At Rambus, we create cutting-edge semiconductor and IP products, spanning memory and interfaces to security, smart sensors and lighting.
A research program focused on cryogenic temperature computing as an avenue to surpass the slowing of Moore’s Law for next generation data centers in the age of Big Data and cloud computing
Cryogenic computing has potential to provide step function increases in speed, latency, and bandwidth
Cryogenic Computing potentially provides a multiple order of magnitude reduction in CPU power.
Significant increase in bit density scaling and increase interconnect speeds
Rambus is researching opportunities to optimize memory and interface solutions for operation at cryogenic temperatures for future generation datacenters. In a manner similar to “Moore’s Law” memory systems have shown exponential improvements in energy efficiency, density and per-bit cost for decades. These gains have made possible the rapid growth in centralized computing commonly referred to as cloud computing. Recently, however the scaling of these metrics through conventional techniques has slowed, while at the same time demand for larger, faster data systems has increased by the proliferation of big data applications including data analytics and machine learning. Therefore the industry seeks step function changes in performance and cryogenic computing and/or quantum computing are potential breakthrough solutions that could lead to a new era in computing. The potential improvements in cycle time, power consumption, and higher compute density are all requirements for the most demanding applications and are all potential outcomes of our cryogenic research.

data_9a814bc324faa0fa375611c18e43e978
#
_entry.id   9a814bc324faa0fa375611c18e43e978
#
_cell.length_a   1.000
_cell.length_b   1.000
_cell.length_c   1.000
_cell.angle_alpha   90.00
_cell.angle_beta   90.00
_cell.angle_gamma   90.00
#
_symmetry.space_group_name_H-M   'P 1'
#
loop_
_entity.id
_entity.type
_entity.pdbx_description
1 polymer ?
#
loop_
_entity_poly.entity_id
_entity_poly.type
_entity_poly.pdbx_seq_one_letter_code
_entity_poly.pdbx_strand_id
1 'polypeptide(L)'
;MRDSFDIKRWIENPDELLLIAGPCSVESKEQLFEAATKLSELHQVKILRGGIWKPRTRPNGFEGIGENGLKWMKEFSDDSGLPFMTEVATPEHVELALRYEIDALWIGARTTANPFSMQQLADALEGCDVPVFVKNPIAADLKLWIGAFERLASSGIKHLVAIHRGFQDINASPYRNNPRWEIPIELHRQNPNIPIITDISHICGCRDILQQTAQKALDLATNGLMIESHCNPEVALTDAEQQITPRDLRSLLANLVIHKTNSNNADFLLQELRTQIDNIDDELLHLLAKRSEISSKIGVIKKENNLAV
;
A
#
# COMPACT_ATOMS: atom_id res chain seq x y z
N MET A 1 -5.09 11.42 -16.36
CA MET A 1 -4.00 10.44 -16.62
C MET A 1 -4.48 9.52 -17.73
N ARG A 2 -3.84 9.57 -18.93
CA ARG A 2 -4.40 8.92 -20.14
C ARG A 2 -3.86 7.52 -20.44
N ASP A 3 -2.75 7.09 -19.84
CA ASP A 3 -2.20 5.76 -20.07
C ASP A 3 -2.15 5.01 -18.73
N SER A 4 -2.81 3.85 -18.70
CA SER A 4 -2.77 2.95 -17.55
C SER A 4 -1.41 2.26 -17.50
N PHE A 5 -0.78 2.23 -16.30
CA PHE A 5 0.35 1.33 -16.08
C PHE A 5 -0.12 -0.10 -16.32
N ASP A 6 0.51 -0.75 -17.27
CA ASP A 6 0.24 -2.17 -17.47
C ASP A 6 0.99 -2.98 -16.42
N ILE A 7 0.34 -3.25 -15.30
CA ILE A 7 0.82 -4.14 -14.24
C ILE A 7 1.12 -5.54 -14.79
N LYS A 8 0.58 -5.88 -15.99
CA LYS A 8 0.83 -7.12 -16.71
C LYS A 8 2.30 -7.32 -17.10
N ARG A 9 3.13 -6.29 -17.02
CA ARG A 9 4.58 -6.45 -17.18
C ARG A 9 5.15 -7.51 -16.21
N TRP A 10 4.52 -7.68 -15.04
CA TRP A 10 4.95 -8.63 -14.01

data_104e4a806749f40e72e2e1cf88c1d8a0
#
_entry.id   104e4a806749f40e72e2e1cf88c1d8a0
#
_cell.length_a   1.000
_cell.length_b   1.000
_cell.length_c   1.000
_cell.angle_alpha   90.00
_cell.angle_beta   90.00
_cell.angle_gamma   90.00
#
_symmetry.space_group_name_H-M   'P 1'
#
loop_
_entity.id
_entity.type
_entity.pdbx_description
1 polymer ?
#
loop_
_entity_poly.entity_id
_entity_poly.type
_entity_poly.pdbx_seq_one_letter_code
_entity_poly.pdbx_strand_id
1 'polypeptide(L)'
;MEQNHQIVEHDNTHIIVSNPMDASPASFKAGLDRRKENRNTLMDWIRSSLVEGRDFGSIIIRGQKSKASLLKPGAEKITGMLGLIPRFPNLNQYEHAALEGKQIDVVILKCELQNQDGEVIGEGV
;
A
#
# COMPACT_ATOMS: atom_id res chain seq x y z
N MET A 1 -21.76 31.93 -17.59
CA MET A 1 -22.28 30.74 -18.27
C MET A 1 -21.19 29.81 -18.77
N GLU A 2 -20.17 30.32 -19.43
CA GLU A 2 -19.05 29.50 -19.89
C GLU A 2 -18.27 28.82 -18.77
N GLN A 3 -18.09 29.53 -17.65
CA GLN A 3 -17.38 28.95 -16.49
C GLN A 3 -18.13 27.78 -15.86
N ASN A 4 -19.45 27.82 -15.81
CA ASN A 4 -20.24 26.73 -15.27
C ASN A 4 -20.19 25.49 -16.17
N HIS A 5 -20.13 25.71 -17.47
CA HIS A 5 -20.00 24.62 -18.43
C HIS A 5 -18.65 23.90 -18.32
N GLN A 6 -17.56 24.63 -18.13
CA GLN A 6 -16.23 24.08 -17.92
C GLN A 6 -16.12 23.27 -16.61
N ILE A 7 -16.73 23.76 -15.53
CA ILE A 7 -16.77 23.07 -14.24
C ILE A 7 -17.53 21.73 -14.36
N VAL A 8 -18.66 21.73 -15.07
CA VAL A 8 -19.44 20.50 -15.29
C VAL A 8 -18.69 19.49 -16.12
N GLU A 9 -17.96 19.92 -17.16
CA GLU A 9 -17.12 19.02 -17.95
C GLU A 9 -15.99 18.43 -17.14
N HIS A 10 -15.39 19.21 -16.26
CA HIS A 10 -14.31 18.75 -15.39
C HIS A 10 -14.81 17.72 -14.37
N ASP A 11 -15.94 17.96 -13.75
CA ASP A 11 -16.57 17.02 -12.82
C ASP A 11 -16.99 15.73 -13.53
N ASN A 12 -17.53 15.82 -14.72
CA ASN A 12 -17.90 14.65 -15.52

The motivation for this work is to improve the energy efficiency and cost of ownership (COO) of memory systems in the data center, particularly by operating them at very cold temperatures. This work is an exploration to determine if there are sufficient energy saving opportunities or other advantages for memory systems operating at low temperatures. While energy consumption is a primary area of emphasis, bit density scaling, performance, cost per bit, and manufacturability may also benefit from reduced temperature and are being investigated. This would create an environment for potential computation speed increases at reduced power consumption. Today there are multiple public and private sector research projects around cryogenic computing as well as quantum computing. These efforts show high speed processes capable of manipulating large amounts of data, which creates a multiple order of magnitude gap in the speed at which data can be sent or received from that process. There is also a temperature gap between room temperature operation of current supercomputers (approximately 300K) and the operating temperature of a cryogenic core (4K). Rambus is seeking to close these gaps by designing and developing optimized memory sub-system solutions, capable of operating at 77K and interfacing to computers operating at liquid helium temperatures (4K).